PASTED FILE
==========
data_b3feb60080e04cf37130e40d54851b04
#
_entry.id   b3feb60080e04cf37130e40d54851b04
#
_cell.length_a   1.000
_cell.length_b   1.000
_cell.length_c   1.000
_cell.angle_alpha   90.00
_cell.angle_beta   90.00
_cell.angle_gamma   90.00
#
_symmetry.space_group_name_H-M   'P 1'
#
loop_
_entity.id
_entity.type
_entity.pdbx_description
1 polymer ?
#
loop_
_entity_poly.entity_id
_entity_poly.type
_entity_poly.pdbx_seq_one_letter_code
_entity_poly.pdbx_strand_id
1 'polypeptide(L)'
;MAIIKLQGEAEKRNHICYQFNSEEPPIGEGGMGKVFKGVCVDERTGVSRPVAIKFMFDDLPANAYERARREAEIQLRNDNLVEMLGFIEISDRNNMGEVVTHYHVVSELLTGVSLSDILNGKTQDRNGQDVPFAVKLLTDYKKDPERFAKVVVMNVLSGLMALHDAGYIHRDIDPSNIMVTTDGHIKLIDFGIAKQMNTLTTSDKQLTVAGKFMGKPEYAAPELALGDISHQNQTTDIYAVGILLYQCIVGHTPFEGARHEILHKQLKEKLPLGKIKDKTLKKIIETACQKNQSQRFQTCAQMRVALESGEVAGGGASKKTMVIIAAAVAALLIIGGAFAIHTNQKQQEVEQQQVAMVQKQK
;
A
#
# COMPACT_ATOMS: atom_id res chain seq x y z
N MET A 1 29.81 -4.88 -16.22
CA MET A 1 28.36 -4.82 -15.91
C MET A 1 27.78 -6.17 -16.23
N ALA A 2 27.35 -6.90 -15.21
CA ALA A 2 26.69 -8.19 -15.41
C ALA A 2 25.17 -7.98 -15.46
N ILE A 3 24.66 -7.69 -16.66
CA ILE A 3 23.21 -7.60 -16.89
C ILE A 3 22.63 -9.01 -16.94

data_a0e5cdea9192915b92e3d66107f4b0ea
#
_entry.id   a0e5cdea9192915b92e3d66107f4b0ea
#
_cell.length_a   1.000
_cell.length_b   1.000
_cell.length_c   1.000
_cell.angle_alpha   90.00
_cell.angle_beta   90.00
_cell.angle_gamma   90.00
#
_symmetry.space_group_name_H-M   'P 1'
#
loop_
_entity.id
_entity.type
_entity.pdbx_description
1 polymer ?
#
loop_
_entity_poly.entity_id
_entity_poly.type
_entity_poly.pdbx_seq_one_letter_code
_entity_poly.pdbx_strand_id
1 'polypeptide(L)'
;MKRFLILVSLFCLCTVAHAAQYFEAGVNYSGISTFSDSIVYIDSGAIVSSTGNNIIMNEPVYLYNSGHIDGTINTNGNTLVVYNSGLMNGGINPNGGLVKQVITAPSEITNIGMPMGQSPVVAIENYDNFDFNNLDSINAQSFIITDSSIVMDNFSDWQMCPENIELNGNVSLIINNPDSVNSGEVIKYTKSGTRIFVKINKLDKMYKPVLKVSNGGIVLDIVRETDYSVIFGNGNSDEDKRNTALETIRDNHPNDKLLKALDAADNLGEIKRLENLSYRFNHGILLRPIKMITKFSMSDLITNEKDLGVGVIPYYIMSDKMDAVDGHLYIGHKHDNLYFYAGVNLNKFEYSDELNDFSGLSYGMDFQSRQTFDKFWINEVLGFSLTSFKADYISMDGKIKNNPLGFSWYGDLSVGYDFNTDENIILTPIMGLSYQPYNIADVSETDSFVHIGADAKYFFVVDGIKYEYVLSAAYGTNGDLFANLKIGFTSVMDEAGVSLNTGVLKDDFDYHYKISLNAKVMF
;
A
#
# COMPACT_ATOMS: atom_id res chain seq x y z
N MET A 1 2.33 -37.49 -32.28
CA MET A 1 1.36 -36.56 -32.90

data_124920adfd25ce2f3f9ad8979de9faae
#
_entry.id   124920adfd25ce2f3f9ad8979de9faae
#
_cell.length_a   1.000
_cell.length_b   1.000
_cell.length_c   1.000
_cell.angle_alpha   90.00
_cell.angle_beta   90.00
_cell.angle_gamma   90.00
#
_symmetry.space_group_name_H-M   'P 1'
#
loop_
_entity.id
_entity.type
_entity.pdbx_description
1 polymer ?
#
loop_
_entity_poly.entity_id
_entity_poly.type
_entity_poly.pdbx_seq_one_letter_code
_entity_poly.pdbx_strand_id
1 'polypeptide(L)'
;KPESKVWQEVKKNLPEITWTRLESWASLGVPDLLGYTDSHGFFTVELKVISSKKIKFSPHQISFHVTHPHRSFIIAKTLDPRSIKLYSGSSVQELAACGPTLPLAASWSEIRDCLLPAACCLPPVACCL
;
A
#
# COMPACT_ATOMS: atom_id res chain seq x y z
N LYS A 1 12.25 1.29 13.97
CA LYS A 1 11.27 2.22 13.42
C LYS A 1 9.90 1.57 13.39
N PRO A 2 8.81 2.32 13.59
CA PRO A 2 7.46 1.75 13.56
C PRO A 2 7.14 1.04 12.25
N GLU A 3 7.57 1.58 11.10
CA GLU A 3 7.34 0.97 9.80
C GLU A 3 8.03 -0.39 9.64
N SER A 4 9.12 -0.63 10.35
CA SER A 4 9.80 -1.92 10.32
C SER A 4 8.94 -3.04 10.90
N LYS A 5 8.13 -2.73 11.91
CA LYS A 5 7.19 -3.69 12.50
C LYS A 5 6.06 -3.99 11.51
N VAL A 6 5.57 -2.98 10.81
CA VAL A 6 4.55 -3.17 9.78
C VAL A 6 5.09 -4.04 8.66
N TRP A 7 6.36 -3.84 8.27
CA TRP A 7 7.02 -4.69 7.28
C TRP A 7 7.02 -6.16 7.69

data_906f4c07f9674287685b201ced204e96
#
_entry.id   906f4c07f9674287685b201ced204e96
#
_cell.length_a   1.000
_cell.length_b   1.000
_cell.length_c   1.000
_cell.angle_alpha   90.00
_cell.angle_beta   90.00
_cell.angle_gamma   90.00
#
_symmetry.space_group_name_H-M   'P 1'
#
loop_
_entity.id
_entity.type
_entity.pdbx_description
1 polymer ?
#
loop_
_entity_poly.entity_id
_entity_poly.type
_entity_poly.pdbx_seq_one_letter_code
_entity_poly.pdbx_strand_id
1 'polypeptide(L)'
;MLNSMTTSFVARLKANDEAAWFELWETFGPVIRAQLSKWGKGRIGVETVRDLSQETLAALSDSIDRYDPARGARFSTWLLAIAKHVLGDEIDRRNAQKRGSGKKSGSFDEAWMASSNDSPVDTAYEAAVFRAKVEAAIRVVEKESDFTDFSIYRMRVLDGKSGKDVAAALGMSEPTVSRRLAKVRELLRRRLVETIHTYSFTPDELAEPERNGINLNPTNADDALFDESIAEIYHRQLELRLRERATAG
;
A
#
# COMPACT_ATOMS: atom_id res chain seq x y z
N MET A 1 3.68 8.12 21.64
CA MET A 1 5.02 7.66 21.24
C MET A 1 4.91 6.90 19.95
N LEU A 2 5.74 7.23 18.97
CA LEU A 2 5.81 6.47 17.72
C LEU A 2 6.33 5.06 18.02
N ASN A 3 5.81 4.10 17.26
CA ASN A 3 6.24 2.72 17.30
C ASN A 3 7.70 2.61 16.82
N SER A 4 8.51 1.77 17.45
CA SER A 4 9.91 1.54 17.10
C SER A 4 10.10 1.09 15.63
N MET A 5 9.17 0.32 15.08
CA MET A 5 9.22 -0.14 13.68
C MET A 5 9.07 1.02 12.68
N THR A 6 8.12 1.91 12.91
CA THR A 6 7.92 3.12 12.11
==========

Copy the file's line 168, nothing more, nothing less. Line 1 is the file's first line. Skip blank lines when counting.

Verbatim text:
N THR A 6 8.12 1.91 12.91